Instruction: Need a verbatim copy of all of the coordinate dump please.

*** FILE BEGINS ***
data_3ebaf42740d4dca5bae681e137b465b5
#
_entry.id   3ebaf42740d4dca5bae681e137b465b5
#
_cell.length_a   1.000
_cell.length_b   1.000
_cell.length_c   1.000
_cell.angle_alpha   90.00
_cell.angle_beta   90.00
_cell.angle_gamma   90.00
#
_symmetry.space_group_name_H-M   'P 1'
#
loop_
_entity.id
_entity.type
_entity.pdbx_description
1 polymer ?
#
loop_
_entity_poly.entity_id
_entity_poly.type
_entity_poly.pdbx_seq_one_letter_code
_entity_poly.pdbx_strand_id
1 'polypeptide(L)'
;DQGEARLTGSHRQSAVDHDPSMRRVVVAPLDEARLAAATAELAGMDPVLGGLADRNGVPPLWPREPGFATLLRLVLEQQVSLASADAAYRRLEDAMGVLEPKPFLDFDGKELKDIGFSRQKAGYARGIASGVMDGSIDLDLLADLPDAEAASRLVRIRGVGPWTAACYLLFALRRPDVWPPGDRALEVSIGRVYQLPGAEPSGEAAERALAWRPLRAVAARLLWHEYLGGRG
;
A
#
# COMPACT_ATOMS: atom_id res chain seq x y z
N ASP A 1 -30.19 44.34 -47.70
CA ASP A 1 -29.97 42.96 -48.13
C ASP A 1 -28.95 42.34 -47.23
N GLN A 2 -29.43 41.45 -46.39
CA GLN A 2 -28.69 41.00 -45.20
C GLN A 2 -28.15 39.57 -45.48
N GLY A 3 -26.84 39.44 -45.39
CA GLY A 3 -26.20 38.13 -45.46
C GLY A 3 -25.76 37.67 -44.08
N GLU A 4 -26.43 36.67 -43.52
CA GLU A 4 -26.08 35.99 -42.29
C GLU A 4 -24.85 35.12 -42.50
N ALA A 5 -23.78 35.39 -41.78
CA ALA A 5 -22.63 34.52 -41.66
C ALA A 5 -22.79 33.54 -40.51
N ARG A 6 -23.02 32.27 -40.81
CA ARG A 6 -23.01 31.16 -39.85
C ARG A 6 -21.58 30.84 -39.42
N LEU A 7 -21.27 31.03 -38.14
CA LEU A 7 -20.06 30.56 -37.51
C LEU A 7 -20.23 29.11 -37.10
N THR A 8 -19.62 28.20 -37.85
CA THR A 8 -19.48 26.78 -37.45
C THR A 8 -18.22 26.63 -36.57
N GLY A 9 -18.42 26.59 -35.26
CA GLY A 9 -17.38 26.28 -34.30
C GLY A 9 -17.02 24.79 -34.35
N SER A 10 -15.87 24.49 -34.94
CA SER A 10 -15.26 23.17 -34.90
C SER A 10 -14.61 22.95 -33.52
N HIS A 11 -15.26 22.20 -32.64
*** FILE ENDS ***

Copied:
data_3ebaf42740d4dca5bae681e137b465b5
#
_entry.id   3ebaf42740d4dca5bae681e137b465b5
#
_cell.length_a   1.000
_cell.length_b   1.000
_cell.length_c   1.000
_cell.angle_alpha   90.00
_cell.angle_beta   90.00
_cell.angle_gamma   90.00
#
_symmetry.space_group_name_H-M   'P 1'
#
loop_
_entity.id
_entity.type
_entity.pdbx_description
1 polymer ?
#
loop_
_entity_poly.entity_id
_entity_poly.type
_entity_poly.pdbx_seq_one_letter_code
_entity_poly.pdbx_strand_id
1 'polypeptide(L)'
;DQGEARLTGSHRQSAVDHDPSMRRVVVAPLDEARLAAATAELAGMDPVLGGLADRNGVPPLWPREPGFATLLRLVLEQQVSLASADAAYRRLEDAMGVLEPKPFLDFDGKELKDIGFSRQKAGYARGIASGVMDGSIDLDLLADLPDAEAASRLVRIRGVGPWTAACYLLFALRRPDVWPPGDRALEVSIGRVYQLPGAEPSGEAAERALAWRPLRAVAARLLWHEYLGGRG
;
A
#
# COMPACT_ATOMS: atom_id res chain seq x y z
N ASP A 1 -30.19 44.34 -47.70
CA ASP A 1 -29.97 42.96 -48.13
C ASP A 1 -28.95 42.34 -47.23
N GLN A 2 -29.43 41.45 -46.39
CA GLN A 2 -28.69 41.00 -45.20
C GLN A 2 -28.15 39.57 -45.48
N GLY A 3 -26.84 39.44 -45.39
CA GLY A 3 -26.20 38.13 -45.46
C GLY A 3 -25.76 37.67 -44.08
N GLU A 4 -26.43 36.67 -43.52
CA GLU A 4 -26.08 35.99 -42.29
C GLU A 4 -24.85 35.12 -42.50
N ALA A 5 -23.78 35.39 -41.78
CA ALA A 5 -22.63 34.52 -41.66
C ALA A 5 -22.79 33.54 -40.51
N ARG A 6 -23.02 32.27 -40.81
CA ARG A 6 -23.01 31.16 -39.85
C ARG A 6 -21.58 30.84 -39.42
N LEU A 7 -21.27 31.03 -38.14
CA LEU A 7 -20.06 30.56 -37.51
C LEU A 7 -20.23 29.11 -37.10
N THR A 8 -19.62 28.20 -37.85
CA THR A 8 -19.48 26.78 -37.45
C THR A 8 -18.22 26.63 -36.57
N GLY A 9 -18.42 26.59 -35.26
CA GLY A 9 -17.38 26.28 -34.30
C GLY A 9 -17.02 24.79 -34.35
N SER A 10 -15.87 24.49 -34.94
CA SER A 10 -15.26 23.17 -34.90
C SER A 10 -14.61 22.95 -33.52
N HIS A 11 -15.26 22.20 -32.64